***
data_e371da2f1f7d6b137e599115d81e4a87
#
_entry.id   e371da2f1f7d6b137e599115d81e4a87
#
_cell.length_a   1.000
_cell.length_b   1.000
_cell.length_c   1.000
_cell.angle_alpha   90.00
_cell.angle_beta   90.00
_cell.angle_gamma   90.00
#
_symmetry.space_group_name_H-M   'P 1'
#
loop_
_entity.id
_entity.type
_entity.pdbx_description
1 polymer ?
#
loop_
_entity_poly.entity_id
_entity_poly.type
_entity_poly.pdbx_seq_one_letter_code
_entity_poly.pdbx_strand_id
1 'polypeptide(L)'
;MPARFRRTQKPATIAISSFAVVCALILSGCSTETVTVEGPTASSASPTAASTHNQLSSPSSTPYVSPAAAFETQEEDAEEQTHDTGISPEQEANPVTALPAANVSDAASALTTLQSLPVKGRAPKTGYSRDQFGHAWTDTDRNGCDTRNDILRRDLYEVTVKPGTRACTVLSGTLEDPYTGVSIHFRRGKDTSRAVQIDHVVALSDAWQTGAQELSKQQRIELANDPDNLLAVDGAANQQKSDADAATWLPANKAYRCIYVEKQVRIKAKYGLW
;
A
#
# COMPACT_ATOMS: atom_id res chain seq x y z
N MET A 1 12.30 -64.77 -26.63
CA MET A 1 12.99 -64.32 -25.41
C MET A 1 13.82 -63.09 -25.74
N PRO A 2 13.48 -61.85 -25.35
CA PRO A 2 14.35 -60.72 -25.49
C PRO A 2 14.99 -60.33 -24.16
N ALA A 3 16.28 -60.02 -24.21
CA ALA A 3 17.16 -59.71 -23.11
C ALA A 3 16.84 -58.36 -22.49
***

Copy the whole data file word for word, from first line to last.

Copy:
data_e371da2f1f7d6b137e599115d81e4a87
#
_entry.id   e371da2f1f7d6b137e599115d81e4a87
#
_cell.length_a   1.000
_cell.length_b   1.000
_cell.length_c   1.000
_cell.angle_alpha   90.00
_cell.angle_beta   90.00
_cell.angle_gamma   90.00
#
_symmetry.space_group_name_H-M   'P 1'
#
loop_
_entity.id
_entity.type
_entity.pdbx_description
1 polymer ?
#
loop_
_entity_poly.entity_id
_entity_poly.type
_entity_poly.pdbx_seq_one_letter_code
_entity_poly.pdbx_strand_id
1 'polypeptide(L)'
;MPARFRRTQKPATIAISSFAVVCALILSGCSTETVTVEGPTASSASPTAASTHNQLSSPSSTPYVSPAAAFETQEEDAEEQTHDTGISPEQEANPVTALPAANVSDAASALTTLQSLPVKGRAPKTGYSRDQFGHAWTDTDRNGCDTRNDILRRDLYEVTVKPGTRACTVLSGTLEDPYTGVSIHFRRGKDTSRAVQIDHVVALSDAWQTGAQELSKQQRIELANDPDNLLAVDGAANQQKSDADAATWLPANKAYRCIYVEKQVRIKAKYGLW
;
A
#
# COMPACT_ATOMS: atom_id res chain seq x y z
N MET A 1 12.30 -64.77 -26.63
CA MET A 1 12.99 -64.32 -25.41
C MET A 1 13.82 -63.09 -25.74
N PRO A 2 13.48 -61.85 -25.35
CA PRO A 2 14.35 -60.72 -25.49
C PRO A 2 14.99 -60.33 -24.16
N ALA A 3 16.28 -60.02 -24.21
CA ALA A 3 17.16 -59.71 -23.11
C ALA A 3 16.84 -58.36 -22.49